Why I Said Yes

The following post was written by our new team member Natalie. We asked Natalie to write about why she has and continues to engage with vulnerable women and their children and she shared her heart and experience so beautifully. I know you will enjoy reading about why Natalie says yes.

When asked to write a piece about why I am interested in this line of work I think back to the women I have met over the years and what God has taught me through them. These women are the why behind my yes. The women who I have been blessed enough to be trusted with their stories and called by God to walk alongside. These women inspire me with their strength and resiliency. They encourage me to continue on in the work of empowerment through support and creating space for them to be seen, known, and heard. Space for them to feel the love of Christ and know the hope that life can be better, different, and that there is so much more for them!

I think back to *Sharea, a young woman who “survived” her way through life on the streets selling her body for a place to sleep, a meal to eat, or a space to call “home”. She moved into a safe home I worked at the young age of 22. She was pregnant with her third child and her two oldest were already in the foster care system. As she carried her third son in her womb, the weight of carrying him in her heart was far greater. Holding her hand in the hospital room while the technician showed her a digital image of the precious life she was carrying, I saw in her eyes how desperately she wanted his life to forever be in her life. Life alone on the streets was all she ever knew, but she desired life with her sons in a home of their own.

I think about *Rachel, a woman who grew up without ever knowing her father and taking care of her alcoholic mother. She came to me as a requirement of the courts to regain custody of her youngest daughter. She had given up parental rights of her two oldest children, and this daughter she was fighting for, she had been fighting for since before she was born. This young baby girl of hers was born out of an assault on Rachel’s body, dignity, and womanhood, but she chose life for her young daughter and continued to fight. There were truly outrageous things being required of Rachel in order to regain custody of her young daughter. I thought if only the system believed in her, if only her worker wanted good for her, if only the foster family fought for not just the young girl, but fought for Rachel too, then maybe Rachel could finally experience family, have a chance to love and be loved.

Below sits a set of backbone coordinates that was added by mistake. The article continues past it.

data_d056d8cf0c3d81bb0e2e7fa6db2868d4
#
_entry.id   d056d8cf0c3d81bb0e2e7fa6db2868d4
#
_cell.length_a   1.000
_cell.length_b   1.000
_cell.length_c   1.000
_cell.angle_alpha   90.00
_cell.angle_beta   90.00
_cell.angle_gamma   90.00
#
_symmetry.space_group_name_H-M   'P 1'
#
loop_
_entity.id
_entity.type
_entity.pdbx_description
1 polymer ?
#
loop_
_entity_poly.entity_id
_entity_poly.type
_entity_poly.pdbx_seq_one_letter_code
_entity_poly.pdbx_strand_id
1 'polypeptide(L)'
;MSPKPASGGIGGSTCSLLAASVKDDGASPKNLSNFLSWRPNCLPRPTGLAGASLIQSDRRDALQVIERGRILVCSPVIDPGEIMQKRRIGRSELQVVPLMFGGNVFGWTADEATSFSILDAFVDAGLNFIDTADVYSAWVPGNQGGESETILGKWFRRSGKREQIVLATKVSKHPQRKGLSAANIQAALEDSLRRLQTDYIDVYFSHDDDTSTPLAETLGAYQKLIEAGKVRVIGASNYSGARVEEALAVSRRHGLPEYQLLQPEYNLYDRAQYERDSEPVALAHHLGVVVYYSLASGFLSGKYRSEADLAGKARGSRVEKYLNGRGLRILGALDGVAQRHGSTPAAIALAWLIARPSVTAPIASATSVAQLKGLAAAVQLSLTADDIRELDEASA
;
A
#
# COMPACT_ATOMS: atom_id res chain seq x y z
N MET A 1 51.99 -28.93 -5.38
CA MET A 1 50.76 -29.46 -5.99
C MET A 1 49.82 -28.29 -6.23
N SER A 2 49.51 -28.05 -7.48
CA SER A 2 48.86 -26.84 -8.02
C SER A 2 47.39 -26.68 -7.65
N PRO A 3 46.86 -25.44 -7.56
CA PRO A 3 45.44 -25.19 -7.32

I think about *Grace, a young woman who grew up in the system, afraid of the dark and to be alone in her own room because of the nightmares that were once her reality. She turned to drugs at a young age, something introduced to her by her own mother, who was introduced to meth by her mother. A generational cycle of drugs and abuse, who would be the one to break this? When I met Grace she was completely hopeless. She saw a broken system that damaged her and then took her two children away entrusting them to their fathers. Grace knew what it was like to be without a mother and she didn’t want that for her young son or daughter.

I got to sit with Sharea in that hospital room and continue to build a relationship with her. When she moved out she gifted me with a picture of the ultrasound and a letter that said: “Thank you for not just changing my life, but my young son’s life as well”. I still have that picture with me as a reminder that sometimes people just need us to sit with them and truly see them. To care for them and make a space for them to know they have so much value and worth, to know there is hope!

I met with Rachel’s CPS worker, I wrote letters to her case manager and weekly emailed her county worker. I made calls on her behalf, not because I had to, but because I believed in her. I saw the fight in her eyes, the drive to do more and be more. She fought her whole life all on her own, and for this moment in time, God was allowing me to fight with her and for her, because he never stopped fighting for her!

Last November I attended Grace’s graduation. She was graduating from an intensive inpatient AODA program where she not only graduated but was asked to join the staff as a live in house mom to be a mentor for the other women in the home. She had also re-established a relationship with her son, his father, and grandmother. She holds onto the hope of one day doing the same with her daughter. As they announced her name for graduation she called me forward and asked me to place her graduation necklace on her. That was a moment I will never forget! It will forever be a reminder to me that I can hold tight to the promise that God continues to walk with his children into full redemption!

Even though God doesn’t need me, he calls me to be to partner with him and be a part of their redemption too. How can I not say yes?!

*Names changed for privacy

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